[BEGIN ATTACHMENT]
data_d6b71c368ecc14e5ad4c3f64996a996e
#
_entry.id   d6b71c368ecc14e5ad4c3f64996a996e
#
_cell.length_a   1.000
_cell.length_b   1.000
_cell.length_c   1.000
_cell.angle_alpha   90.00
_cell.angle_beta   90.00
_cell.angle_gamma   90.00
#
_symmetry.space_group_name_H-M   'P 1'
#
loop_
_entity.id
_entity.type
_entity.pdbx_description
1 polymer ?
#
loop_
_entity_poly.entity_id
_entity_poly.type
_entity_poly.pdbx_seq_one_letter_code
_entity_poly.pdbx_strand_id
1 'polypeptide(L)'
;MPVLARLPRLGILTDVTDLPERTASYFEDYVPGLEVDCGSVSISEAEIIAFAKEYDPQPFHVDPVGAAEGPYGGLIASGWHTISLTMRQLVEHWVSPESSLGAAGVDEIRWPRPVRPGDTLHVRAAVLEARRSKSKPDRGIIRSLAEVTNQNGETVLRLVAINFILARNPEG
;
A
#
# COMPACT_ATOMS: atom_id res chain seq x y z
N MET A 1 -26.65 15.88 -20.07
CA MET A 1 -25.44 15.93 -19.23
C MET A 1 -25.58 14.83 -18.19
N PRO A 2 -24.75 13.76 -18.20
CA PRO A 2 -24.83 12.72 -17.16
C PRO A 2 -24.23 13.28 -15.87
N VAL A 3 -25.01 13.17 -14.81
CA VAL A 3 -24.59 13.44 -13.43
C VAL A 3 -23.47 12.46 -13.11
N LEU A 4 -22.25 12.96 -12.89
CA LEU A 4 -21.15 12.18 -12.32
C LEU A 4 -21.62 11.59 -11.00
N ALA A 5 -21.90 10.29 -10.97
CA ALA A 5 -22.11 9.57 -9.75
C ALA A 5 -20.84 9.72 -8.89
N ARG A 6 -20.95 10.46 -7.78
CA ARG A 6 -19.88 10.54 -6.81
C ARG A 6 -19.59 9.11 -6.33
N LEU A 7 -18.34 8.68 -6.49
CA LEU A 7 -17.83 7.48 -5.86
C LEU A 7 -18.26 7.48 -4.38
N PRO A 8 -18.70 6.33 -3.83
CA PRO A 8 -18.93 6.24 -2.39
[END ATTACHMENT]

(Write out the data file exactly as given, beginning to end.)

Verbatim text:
data_d6b71c368ecc14e5ad4c3f64996a996e
#
_entry.id   d6b71c368ecc14e5ad4c3f64996a996e
#
_cell.length_a   1.000
_cell.length_b   1.000
_cell.length_c   1.000
_cell.angle_alpha   90.00
_cell.angle_beta   90.00
_cell.angle_gamma   90.00
#
_symmetry.space_group_name_H-M   'P 1'
#
loop_
_entity.id
_entity.type
_entity.pdbx_description
1 polymer ?
#
loop_
_entity_poly.entity_id
_entity_poly.type
_entity_poly.pdbx_seq_one_letter_code
_entity_poly.pdbx_strand_id
1 'polypeptide(L)'
;MPVLARLPRLGILTDVTDLPERTASYFEDYVPGLEVDCGSVSISEAEIIAFAKEYDPQPFHVDPVGAAEGPYGGLIASGWHTISLTMRQLVEHWVSPESSLGAAGVDEIRWPRPVRPGDTLHVRAAVLEARRSKSKPDRGIIRSLAEVTNQNGETVLRLVAINFILARNPEG
;
A
#
# COMPACT_ATOMS: atom_id res chain seq x y z
N MET A 1 -26.65 15.88 -20.07
CA MET A 1 -25.44 15.93 -19.23
C MET A 1 -25.58 14.83 -18.19
N PRO A 2 -24.75 13.76 -18.20
CA PRO A 2 -24.83 12.72 -17.16
C PRO A 2 -24.23 13.28 -15.87
N VAL A 3 -25.01 13.17 -14.81
CA VAL A 3 -24.59 13.44 -13.43
C VAL A 3 -23.47 12.46 -13.11
N LEU A 4 -22.25 12.96 -12.89
CA LEU A 4 -21.15 12.18 -12.32
C LEU A 4 -21.62 11.59 -11.00
N ALA A 5 -21.90 10.29 -10.97
CA ALA A 5 -22.11 9.57 -9.75
C ALA A 5 -20.84 9.72 -8.89
N ARG A 6 -20.95 10.46 -7.78
CA ARG A 6 -19.88 10.54 -6.81
C ARG A 6 -19.59 9.11 -6.33
N LEU A 7 -18.34 8.68 -6.49
CA LEU A 7 -17.83 7.48 -5.86
C LEU A 7 -18.26 7.48 -4.38
N PRO A 8 -18.70 6.33 -3.83
CA PRO A 8 -18.93 6.24 -2.39